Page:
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COSEWIC Assessment and Status Report on the Red Knot in Canada

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COSEWIC
Assessment Summary

Assessment Summary – April 2007

Common name:
Red Knot

Scientific name:
Calidris canutus rufa

Status:
Endangered

Reason for designation:
This subspecies is a medium-sized shorebird that breeds only in Arctic Canada and migrates thousands of kilometres between its Arctic breeding grounds and wintering areas at the tip of South America. The subspecies has shown a 70% decline in abundance over the past three generations (15 years). It is threatened by a depletion of horseshoe crab eggs, a critical food source used during northern migration. There is no potential for rescue from other populations.

Occurrence:
Northwest Territories, Nunavut, British Columbia, Alberta, Saskatchewan, Manitoba, Ontario, Quebec, New Brunswick, Prince Edward Island, Nova Scotia, Newfoundland

Status history:
Designated Endangered in April 2007. Assessment based on a new status report.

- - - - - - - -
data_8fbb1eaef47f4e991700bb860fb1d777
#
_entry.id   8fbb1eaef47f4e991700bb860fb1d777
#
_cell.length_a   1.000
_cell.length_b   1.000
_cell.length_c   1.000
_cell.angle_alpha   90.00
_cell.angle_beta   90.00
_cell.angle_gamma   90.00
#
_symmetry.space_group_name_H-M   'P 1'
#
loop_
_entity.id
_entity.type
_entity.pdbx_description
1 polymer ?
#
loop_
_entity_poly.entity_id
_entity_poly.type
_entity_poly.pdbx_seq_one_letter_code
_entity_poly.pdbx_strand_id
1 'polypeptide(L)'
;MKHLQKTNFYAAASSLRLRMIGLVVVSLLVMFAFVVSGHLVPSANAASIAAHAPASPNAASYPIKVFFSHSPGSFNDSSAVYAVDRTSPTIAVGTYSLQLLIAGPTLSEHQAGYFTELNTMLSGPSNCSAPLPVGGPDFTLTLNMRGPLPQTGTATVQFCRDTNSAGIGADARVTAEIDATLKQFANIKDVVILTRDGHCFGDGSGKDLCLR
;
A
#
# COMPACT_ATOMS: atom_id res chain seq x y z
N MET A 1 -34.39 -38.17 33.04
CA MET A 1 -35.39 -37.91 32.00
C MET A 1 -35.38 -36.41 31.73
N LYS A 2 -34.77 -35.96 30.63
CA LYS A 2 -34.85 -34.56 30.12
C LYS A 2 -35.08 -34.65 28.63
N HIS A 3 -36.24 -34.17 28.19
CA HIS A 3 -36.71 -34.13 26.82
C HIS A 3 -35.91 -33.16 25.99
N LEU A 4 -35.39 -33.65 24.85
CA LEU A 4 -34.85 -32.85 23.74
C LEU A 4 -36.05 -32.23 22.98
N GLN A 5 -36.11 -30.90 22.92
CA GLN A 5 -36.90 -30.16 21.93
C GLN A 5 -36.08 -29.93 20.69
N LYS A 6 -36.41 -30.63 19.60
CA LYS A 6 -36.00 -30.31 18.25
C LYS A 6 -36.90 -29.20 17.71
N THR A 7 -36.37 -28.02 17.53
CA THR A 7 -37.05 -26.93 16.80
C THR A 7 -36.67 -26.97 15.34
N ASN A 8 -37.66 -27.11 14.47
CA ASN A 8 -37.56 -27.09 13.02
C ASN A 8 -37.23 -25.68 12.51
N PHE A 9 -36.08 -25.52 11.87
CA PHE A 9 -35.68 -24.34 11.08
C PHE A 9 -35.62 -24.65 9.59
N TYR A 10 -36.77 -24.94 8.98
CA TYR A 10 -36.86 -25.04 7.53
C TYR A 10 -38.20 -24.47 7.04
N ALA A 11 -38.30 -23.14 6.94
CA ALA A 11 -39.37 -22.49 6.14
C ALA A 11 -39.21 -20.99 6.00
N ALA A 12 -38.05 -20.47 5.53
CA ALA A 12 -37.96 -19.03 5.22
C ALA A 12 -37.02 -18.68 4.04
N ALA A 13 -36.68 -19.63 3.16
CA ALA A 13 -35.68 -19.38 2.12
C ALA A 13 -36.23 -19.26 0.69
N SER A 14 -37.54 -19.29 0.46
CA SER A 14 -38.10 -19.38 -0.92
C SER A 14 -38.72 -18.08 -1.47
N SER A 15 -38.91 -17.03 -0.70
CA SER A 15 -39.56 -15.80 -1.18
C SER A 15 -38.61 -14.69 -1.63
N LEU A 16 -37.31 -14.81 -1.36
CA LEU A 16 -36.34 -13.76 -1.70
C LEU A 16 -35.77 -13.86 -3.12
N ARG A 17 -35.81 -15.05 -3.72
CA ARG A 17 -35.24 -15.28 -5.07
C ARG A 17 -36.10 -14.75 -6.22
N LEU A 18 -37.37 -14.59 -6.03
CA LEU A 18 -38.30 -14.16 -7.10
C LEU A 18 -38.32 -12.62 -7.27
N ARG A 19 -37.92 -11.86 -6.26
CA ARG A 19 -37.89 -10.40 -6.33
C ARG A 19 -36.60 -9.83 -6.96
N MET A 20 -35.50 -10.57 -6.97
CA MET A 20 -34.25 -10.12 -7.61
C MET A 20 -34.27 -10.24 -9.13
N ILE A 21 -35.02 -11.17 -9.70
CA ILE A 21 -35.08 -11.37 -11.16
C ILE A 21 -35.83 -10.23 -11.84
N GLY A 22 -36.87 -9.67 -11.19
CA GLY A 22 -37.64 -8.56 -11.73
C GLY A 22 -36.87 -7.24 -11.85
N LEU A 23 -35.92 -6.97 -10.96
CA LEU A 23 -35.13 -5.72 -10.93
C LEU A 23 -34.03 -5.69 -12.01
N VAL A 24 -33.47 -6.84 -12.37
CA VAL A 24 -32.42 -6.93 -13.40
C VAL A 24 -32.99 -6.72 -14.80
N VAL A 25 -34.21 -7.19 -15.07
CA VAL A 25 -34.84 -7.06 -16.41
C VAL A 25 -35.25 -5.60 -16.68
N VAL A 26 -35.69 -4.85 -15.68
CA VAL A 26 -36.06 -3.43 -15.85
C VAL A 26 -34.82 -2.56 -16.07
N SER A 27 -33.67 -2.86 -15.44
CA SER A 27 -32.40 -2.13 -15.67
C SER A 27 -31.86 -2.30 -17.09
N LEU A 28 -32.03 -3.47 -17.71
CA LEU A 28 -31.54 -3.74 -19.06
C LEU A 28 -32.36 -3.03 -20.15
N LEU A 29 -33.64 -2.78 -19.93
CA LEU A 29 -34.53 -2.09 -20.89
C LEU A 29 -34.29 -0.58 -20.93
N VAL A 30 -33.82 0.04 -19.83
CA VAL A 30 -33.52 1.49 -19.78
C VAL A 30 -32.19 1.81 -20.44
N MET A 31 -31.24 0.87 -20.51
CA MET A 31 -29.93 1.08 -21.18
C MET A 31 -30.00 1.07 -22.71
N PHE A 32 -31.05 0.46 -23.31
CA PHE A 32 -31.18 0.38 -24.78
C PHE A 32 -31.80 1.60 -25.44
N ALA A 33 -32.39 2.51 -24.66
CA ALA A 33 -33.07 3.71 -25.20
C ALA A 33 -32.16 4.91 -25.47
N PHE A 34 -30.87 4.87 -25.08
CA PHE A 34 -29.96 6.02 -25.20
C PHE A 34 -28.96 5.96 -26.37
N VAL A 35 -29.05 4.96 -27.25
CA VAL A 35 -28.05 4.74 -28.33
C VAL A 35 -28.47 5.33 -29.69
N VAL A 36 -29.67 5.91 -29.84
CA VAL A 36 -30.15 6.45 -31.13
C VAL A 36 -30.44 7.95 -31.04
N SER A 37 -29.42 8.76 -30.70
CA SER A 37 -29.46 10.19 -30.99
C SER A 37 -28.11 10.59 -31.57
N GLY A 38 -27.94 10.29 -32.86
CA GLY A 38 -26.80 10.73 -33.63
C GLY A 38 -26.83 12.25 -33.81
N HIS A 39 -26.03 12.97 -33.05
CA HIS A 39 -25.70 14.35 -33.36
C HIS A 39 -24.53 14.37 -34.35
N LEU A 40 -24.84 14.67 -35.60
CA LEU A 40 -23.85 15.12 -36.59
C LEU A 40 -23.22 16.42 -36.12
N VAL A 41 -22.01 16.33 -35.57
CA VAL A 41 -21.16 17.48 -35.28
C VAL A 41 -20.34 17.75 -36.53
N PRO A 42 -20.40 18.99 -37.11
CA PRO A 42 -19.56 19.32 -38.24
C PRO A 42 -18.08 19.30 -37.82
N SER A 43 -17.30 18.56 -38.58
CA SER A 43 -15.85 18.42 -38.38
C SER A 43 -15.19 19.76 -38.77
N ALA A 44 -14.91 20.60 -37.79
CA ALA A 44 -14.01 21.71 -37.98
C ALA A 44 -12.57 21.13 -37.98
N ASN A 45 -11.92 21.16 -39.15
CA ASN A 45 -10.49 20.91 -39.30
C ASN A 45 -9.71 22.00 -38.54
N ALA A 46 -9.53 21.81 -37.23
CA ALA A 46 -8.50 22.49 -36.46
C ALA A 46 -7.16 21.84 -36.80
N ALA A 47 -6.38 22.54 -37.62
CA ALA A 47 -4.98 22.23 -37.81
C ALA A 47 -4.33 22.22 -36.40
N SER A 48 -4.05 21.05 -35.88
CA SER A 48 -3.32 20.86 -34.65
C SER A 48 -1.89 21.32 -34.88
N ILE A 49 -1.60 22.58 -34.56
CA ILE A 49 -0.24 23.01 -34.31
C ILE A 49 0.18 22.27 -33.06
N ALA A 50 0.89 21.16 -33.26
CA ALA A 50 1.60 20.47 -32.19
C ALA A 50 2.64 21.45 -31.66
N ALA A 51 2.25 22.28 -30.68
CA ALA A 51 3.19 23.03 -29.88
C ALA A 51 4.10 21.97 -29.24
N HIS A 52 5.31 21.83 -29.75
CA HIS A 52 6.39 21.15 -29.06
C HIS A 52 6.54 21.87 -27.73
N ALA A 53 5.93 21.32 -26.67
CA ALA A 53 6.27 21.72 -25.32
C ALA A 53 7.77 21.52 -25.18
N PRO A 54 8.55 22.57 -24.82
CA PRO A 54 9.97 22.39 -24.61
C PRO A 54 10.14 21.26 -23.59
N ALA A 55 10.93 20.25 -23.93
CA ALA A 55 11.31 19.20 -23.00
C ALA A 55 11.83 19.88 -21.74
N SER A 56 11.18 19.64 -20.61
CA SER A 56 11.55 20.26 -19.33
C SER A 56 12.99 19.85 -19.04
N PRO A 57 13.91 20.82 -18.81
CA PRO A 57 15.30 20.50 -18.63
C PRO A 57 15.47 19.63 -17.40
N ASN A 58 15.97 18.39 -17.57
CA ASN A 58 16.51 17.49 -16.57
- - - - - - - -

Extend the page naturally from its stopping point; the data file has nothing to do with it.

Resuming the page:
Assessment Summary – April 2007

Common name:
Red Knot

Scientific name:
Calidris canutus roselaari type

Status:
Threatened

Reason for designation:
This designatable unit includes the subspeciesroselaari and two other populations that winter in Florida and northern Brazil and that seem to share characteristics ofroselaari. The subspecies roselaari migrates through BC and breeds in Alaska. The migration routes and breeding areas of the other two populations are unknown. This group has declined by 47% overall during the last three generations (15 years). Ongoing threats include habitat loss and degradation on wintering sites and, for the Florida/SE US and Maranhão groups, depleted levels of horseshoe crab eggs, a critical food source needed during northward migration. Rescue from other populations is not anticipated.

Occurrence:
Yukon, Northwest Territories, British Columbia

Status history:
Designated Threatened in April 2007. Assessment based on a new status report.


Assessment Summary – April 2007

Common name:
Red Knot

Scientific name:
Calidris canutus islandica

Status:
Special Concern

Reason for designation:
This subspecies is a medium-sized Arctic breeding shorebird that migrates to wintering grounds in Europe. Forty percent of the breeding population of this subspecies occurs in Canada. This subspecies has declined by 17% over the last three generations (15 years). There are no identified threats to individuals in Canada. Habitat on the Canadian breeding grounds is likely stable, but shellfish harvesting on the wintering grounds in Europe presents an ongoing threat.

Occurrence:
Northwest Territories, Nunavut

Status history:
Designated Special Concern in April 2007. Assessment based on a new status report.